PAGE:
There are a number of advantages in this new world for growth-focused organizations. Your website works 24-hours/day, never calls in sick, doesn't complain and delivers the precise message you instruct it to, every time. Done correctly, your website also provides you with insights into what is on the buyer's mind, where they are in their buying journey and what key issues they're looking to address.
Unfortunately, it's still a very small minority of companies that are taking advantage of the power of their website. What's worse, the majority of business websites are sales killers. Despite your best efforts to enhance marketing and improve your sales efforts, what your website is, speaks so loudly no one can hear what you're saying (to paraphrase Ralph Waldo Emerson). Believe it or not, your website is crucial to your success. By the way, don't compare your website to others in your industry. That's not who you're competing with. A phenomenon called liquid expectations means that the experience (and expectations) that your customers and prospects have developed in areas having nothing to do with your company or industry, impact their expectations as much as anything.
Here are five of the most common ways that we see websites kill sales...make sure none of these apply to you.
Failure to Clearly Communicate a Strong Point-of-View
When someone lands on your homepage, the page will have one job to do. It must, in under 5 seconds, answer these four questions:
- Who are we?
Everything else on your homepage is secondary.
Serving as a Glorified Brochure
As I regularly say to salespeople, "Nobody cares about your stuff." When 70% or more of your website is static and focused on you, you are clearly communicating to everyone that you are merely a commodity. I laugh every time I see a website where the message uses terms like "forward thinking," "customized solutions," "leader in our (fill in the blank)," etc., but the site hasn't had a new piece of content added to it in over six months.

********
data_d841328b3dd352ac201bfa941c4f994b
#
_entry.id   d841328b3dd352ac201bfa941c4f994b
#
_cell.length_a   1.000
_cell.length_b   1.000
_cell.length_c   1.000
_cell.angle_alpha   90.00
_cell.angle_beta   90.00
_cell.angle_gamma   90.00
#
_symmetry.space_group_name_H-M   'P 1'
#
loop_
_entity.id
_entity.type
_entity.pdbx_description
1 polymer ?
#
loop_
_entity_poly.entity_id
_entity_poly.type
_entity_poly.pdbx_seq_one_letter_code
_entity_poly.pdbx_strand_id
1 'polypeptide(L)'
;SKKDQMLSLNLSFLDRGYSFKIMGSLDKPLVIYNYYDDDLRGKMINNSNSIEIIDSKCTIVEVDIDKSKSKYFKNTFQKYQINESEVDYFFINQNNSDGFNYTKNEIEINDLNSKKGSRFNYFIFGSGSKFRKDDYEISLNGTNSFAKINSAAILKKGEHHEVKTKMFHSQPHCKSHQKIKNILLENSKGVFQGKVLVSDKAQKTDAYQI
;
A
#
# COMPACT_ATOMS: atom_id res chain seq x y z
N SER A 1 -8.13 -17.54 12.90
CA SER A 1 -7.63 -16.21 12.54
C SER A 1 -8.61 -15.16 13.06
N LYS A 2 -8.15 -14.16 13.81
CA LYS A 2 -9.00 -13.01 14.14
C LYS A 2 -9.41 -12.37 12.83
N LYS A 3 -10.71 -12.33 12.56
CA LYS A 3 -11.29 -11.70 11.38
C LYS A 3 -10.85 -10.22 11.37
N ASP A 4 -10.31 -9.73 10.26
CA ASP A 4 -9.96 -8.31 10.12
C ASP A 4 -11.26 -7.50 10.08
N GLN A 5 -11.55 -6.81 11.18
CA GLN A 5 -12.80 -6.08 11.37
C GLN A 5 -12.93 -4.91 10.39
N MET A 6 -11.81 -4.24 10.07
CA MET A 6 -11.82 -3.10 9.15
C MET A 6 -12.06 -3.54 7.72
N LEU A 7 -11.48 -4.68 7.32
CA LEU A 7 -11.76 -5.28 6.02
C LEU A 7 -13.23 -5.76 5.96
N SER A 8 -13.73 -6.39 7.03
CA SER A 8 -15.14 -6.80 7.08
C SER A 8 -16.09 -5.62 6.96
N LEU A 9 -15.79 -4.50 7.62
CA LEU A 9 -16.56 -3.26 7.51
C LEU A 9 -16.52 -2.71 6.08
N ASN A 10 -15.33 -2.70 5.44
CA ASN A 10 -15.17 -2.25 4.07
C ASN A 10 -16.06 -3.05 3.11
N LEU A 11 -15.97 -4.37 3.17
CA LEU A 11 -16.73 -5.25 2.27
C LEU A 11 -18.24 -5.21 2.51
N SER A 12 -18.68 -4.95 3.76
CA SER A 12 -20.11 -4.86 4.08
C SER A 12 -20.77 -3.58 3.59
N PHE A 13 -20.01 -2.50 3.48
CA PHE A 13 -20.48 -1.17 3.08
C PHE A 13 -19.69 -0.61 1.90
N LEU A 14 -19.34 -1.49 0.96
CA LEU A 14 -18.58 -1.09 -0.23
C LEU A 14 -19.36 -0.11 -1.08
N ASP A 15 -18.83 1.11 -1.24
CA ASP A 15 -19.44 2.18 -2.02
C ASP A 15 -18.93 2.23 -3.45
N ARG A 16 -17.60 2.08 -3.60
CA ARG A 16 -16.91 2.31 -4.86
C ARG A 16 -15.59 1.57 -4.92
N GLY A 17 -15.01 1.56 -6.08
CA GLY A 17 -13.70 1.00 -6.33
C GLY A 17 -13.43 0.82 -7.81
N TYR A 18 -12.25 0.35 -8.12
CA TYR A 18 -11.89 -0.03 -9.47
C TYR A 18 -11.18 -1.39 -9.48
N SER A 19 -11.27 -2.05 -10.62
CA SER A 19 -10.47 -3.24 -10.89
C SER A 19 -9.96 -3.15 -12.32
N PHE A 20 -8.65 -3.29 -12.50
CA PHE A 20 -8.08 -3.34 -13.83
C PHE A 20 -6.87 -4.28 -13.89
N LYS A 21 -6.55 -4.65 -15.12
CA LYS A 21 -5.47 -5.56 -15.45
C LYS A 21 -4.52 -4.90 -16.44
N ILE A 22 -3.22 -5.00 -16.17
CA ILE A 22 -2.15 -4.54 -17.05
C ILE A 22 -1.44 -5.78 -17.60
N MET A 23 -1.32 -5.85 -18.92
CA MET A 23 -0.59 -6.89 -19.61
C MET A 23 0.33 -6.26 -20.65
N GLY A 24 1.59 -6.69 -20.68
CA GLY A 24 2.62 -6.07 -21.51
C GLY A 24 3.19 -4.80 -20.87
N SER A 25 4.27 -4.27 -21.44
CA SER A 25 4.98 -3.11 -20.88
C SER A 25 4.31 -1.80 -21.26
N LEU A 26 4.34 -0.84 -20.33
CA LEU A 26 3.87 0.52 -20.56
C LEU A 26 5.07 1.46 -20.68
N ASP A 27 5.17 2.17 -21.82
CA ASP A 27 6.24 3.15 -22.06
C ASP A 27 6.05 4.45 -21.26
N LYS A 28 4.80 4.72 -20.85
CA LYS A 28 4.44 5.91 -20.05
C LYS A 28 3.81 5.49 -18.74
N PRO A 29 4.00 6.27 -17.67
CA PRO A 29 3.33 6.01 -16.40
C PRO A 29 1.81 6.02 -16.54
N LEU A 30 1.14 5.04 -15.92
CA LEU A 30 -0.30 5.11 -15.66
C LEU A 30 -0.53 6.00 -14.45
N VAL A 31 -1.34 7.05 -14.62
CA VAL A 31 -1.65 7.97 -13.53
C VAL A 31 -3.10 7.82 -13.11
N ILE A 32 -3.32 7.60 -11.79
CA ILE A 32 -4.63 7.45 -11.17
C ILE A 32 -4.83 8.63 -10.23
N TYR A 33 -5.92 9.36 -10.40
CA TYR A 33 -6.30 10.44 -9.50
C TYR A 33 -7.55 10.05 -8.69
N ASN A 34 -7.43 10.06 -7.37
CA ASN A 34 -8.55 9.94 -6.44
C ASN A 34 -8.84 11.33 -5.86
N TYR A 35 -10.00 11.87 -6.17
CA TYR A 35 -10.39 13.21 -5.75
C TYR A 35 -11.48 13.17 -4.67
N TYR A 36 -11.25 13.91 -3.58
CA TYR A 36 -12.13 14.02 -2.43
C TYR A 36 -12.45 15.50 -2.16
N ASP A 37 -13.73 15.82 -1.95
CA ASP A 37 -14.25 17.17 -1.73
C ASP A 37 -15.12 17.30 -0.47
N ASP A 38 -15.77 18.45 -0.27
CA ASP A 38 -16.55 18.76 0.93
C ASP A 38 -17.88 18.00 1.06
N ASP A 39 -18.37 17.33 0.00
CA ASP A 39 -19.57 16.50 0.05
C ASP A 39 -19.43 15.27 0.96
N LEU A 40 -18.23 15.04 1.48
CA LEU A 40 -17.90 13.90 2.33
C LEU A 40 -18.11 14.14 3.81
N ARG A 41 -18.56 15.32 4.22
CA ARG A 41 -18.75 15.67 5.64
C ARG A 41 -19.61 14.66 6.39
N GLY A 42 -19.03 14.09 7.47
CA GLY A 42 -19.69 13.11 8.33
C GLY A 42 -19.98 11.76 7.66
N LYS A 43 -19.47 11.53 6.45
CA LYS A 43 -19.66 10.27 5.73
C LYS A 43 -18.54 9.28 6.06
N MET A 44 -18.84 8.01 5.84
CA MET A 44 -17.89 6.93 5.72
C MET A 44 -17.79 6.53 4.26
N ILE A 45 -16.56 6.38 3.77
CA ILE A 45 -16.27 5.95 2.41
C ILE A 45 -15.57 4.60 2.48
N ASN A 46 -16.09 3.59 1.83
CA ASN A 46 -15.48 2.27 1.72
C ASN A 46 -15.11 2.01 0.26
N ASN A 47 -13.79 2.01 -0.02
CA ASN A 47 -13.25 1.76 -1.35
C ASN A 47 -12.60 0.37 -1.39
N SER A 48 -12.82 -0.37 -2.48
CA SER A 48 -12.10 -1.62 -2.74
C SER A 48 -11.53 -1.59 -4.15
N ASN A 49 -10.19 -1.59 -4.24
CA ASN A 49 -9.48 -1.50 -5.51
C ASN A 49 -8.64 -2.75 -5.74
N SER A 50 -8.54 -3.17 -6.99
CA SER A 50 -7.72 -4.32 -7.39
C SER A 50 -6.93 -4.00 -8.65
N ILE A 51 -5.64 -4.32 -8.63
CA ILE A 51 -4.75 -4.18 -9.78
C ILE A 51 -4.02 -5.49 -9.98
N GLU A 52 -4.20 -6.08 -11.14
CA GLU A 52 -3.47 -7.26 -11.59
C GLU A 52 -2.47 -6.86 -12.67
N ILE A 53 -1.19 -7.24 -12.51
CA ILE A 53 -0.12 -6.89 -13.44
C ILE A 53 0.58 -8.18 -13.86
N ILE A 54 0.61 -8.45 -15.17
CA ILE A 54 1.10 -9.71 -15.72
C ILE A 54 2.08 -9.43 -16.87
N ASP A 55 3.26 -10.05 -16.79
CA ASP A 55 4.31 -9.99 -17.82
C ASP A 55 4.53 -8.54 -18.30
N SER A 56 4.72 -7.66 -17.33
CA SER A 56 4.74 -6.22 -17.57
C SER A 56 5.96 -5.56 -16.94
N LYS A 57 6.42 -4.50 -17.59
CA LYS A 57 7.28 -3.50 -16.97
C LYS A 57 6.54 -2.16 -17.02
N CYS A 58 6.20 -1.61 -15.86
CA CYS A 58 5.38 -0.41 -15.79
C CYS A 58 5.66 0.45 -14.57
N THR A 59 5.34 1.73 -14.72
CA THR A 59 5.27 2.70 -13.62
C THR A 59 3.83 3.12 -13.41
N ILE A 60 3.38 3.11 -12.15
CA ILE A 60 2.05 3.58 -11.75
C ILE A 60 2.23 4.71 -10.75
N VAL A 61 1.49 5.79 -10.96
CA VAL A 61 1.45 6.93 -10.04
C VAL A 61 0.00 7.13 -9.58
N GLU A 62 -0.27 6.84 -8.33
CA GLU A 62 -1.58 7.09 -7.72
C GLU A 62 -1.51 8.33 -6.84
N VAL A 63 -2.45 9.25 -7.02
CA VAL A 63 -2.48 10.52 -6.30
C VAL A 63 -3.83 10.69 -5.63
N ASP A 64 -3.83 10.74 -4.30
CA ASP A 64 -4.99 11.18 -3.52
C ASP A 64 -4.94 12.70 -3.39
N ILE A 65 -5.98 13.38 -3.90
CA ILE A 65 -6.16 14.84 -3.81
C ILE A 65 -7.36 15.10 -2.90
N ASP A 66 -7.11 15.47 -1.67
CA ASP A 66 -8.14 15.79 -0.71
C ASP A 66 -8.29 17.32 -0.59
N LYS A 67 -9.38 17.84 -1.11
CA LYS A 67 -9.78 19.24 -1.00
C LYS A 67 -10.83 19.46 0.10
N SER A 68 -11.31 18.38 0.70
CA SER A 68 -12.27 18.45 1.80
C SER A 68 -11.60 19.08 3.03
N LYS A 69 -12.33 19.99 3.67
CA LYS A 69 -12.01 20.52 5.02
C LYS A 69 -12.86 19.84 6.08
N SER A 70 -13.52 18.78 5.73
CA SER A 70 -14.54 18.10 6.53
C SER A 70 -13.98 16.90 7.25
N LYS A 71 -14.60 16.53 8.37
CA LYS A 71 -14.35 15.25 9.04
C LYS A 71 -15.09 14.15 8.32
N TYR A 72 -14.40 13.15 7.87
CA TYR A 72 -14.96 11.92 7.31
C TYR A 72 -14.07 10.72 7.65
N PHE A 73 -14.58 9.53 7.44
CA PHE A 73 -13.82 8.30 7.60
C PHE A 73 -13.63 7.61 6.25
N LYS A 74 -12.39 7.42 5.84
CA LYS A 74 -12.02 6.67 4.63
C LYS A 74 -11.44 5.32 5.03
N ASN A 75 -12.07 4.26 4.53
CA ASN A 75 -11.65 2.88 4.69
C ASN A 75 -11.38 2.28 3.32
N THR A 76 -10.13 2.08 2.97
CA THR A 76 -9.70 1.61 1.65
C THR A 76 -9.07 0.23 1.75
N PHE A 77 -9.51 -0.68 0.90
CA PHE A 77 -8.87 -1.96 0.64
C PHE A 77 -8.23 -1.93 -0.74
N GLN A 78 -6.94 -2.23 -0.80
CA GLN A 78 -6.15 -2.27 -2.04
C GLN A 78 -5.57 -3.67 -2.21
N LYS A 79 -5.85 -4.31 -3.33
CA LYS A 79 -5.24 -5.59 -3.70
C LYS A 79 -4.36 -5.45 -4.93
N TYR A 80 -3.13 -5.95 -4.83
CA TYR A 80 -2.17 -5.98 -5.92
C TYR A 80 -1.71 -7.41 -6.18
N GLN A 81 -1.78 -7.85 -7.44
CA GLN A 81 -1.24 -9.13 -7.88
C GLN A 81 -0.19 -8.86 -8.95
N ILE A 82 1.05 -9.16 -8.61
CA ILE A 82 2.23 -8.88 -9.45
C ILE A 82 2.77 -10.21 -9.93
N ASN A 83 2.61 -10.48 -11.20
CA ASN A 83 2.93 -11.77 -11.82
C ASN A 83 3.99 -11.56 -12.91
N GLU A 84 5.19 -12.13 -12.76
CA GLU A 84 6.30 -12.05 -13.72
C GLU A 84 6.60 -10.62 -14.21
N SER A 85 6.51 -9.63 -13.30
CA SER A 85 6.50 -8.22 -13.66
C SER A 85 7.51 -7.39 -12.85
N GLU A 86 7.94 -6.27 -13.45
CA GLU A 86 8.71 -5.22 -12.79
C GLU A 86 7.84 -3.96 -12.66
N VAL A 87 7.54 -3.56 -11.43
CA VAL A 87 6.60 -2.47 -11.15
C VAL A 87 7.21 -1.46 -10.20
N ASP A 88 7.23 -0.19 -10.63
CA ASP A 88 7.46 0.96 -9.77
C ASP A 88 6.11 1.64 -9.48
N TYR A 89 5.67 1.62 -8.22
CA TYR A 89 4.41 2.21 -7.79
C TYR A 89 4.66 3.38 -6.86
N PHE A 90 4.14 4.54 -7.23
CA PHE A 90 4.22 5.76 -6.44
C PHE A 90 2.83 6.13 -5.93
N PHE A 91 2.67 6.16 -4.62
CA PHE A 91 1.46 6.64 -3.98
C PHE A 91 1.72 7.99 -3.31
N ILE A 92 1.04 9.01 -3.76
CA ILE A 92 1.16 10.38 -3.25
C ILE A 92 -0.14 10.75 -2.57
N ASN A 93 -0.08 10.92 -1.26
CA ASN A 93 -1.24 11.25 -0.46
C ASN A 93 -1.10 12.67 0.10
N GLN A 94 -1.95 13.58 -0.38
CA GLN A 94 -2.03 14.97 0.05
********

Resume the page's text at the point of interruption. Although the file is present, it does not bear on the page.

Designed for Looks
It's Luke Skywalker, Not Yoda (the We-Do's)
Every day I see marketers, websites and salespeople make the crucial mistake of mistaking their products/services as the hero of their story. They expend untold energy in an attempt to get visitors, leads and prospects to understand all of the amazing and great things they do. The problem is that, at the end of the day, it still boils down to a confusing pile of "we-do's."
Failure to Provide the Data and Signals to Enhance Actions
I've even been known to launch paid campaigns to drive traffic to specific types of pages that I know are not right. Sometimes I'll create a web page to express an idea or approach that I think could be valuable. I'll pay to drive traffic there because I'm able to learn where I'm on target and where I'm off faster and less expensively than any other alternative. The power of insight that exists on your website is literally awesome.